A new study on 42 patients who suffered paralysis in French Polynesia is confirming what doctors in South America are rapidly finding out - that the Zika virus seems to be able to trigger Guillain-Barre syndrome. 

Guillain-Barre causes temporary paralysis, and most patients eventually recover and regain full movement, which can take months.  And in its most extreme cases, patients are left dependent on life support and in rare cases it could be fatal.  Doctors in Colombia and Venezuela are reporting several such cases in their respective Zika outbreaks.

The study appearing in the British medical journal The Lancet examined blood samples from 42 patients who developed the neurological problems of Guillain-Barre during the Zika outbreak in French Polynesia in 2013-2014.  Finding the link wasn't easy, because the Zika virus generally disappears from the body a week after infection.  The researchers had to identify antibodies that kill Zika in the blood samples.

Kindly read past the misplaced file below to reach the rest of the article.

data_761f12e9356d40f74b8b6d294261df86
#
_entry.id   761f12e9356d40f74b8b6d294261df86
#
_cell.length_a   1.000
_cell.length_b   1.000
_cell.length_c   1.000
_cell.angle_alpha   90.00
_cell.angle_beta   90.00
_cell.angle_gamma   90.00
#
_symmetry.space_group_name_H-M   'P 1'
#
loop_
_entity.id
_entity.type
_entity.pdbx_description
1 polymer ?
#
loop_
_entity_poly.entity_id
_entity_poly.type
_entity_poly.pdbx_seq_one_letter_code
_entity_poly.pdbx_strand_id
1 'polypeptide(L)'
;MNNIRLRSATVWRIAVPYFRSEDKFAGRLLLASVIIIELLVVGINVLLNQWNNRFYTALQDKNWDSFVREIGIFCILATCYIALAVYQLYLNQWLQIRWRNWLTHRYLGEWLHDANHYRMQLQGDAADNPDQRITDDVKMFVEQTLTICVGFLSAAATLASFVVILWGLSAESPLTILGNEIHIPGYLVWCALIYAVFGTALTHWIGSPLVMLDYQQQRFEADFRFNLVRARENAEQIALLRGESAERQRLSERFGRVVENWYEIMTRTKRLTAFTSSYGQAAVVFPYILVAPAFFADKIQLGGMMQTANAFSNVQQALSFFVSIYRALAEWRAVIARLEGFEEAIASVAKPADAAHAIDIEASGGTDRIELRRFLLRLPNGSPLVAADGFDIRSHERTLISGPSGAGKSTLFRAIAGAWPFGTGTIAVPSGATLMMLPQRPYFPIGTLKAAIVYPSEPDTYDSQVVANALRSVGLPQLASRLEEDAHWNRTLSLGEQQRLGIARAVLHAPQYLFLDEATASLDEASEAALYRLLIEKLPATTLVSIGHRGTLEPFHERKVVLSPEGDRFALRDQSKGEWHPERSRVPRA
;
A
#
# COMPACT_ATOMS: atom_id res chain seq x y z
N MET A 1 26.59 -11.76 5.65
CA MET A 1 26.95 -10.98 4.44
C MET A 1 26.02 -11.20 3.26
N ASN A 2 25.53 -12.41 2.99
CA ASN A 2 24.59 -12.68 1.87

Authors caution that more study is necessary, but leading scientists are encouraged:  "This is a compelling paper that provides a good deal of objective data to suggest an epidemiological link between recent Zika infection and increased risk of Guillain-Barre syndrome," said Tufts University professor of Neurology Dr. Kenneth C. Gorson.

The researchers were also able to extrapolate that one in 4,000 Zika infections could lead to Guillain-Barre.  And that means hundreds or thousands of Guillain-Barre cases in a Zika outbreak that hits millions of people.

"The scale of the crisis unfolding in Latin America has taken us all by surprise, and we should be prepared for further unforeseen complications of Zika virus infection to emerge in the coming weeks and months," said Dr. Jeremy Farrar, director of the UK biomedical research charity The Wellcome Trust.